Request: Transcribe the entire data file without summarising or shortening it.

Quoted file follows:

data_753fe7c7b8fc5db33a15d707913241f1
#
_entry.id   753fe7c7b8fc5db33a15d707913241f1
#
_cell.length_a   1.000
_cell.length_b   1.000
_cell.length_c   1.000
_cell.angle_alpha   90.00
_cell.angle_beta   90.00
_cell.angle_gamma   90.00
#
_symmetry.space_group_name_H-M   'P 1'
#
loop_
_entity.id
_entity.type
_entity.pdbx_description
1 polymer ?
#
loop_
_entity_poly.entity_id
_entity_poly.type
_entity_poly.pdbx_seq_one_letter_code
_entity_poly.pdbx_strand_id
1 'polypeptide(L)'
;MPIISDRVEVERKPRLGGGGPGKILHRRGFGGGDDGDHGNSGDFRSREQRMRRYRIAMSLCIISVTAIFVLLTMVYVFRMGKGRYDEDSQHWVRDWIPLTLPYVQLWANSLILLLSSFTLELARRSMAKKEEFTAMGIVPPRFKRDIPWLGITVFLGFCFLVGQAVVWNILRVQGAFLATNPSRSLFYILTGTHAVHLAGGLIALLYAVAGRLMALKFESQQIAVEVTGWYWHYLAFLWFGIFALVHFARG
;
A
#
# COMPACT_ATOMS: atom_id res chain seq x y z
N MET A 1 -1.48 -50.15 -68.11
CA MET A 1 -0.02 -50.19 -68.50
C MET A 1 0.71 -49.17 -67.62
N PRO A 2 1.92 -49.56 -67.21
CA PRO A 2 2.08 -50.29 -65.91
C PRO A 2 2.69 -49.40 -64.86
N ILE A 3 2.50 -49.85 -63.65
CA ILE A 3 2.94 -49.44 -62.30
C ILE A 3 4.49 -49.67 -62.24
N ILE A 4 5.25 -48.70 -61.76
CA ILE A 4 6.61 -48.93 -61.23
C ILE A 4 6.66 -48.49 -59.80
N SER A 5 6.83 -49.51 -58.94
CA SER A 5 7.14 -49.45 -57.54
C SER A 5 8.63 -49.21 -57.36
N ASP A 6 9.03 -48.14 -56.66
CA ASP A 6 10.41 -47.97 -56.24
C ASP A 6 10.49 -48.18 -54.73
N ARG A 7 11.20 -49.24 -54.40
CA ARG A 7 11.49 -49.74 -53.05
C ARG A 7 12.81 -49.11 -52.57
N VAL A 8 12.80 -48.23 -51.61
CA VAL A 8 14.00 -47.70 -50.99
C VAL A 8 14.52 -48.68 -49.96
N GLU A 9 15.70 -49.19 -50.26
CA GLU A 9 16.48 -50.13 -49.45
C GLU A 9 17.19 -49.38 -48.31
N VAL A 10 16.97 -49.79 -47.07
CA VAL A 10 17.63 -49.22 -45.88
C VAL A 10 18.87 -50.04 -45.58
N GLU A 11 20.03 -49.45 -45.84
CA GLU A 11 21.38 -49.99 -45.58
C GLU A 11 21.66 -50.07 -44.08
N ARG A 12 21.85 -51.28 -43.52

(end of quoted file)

data_753fe7c7b8fc5db33a15d707913241f1
#
_entry.id   753fe7c7b8fc5db33a15d707913241f1
#
_cell.length_a   1.000
_cell.length_b   1.000
_cell.length_c   1.000
_cell.angle_alpha   90.00
_cell.angle_beta   90.00
_cell.angle_gamma   90.00
#
_symmetry.space_group_name_H-M   'P 1'
#
loop_
_entity.id
_entity.type
_entity.pdbx_description
1 polymer ?
#
loop_
_entity_poly.entity_id
_entity_poly.type
_entity_poly.pdbx_seq_one_letter_code
_entity_poly.pdbx_strand_id
1 'polypeptide(L)'
;MPIISDRVEVERKPRLGGGGPGKILHRRGFGGGDDGDHGNSGDFRSREQRMRRYRIAMSLCIISVTAIFVLLTMVYVFRMGKGRYDEDSQHWVRDWIPLTLPYVQLWANSLILLLSSFTLELARRSMAKKEEFTAMGIVPPRFKRDIPWLGITVFLGFCFLVGQAVVWNILRVQGAFLATNPSRSLFYILTGTHAVHLAGGLIALLYAVAGRLMALKFESQQIAVEVTGWYWHYLAFLWFGIFALVHFARG
;
A
#
# COMPACT_ATOMS: atom_id res chain seq x y z
N MET A 1 -1.48 -50.15 -68.11
CA MET A 1 -0.02 -50.19 -68.50
C MET A 1 0.71 -49.17 -67.62
N PRO A 2 1.92 -49.56 -67.21
CA PRO A 2 2.08 -50.29 -65.91
C PRO A 2 2.69 -49.40 -64.86
N ILE A 3 2.50 -49.85 -63.65
CA ILE A 3 2.94 -49.44 -62.30
C ILE A 3 4.49 -49.67 -62.24
N ILE A 4 5.25 -48.70 -61.76
CA ILE A 4 6.61 -48.93 -61.23
C ILE A 4 6.66 -48.49 -59.80
N SER A 5 6.83 -49.51 -58.94
CA SER A 5 7.14 -49.45 -57.54
C SER A 5 8.63 -49.21 -57.36
N ASP A 6 9.03 -48.14 -56.66
CA ASP A 6 10.41 -47.97 -56.24
C ASP A 6 10.49 -48.18 -54.73
N ARG A 7 11.20 -49.24 -54.40
CA ARG A 7 11.49 -49.74 -53.05
C ARG A 7 12.81 -49.11 -52.57
N VAL A 8 12.80 -48.23 -51.61
CA VAL A 8 14.00 -47.70 -50.99
C VAL A 8 14.52 -48.68 -49.96
N GLU A 9 15.70 -49.19 -50.26
CA GLU A 9 16.48 -50.13 -49.45
C GLU A 9 17.19 -49.38 -48.31
N VAL A 10 16.97 -49.79 -47.07
CA VAL A 10 17.63 -49.22 -45.88
C VAL A 10 18.87 -50.04 -45.58
N GLU A 11 20.03 -49.45 -45.84
CA GLU A 11 21.38 -49.99 -45.58
C GLU A 11 21.66 -50.07 -44.08
N ARG A 12 21.85 -51.28 -43.52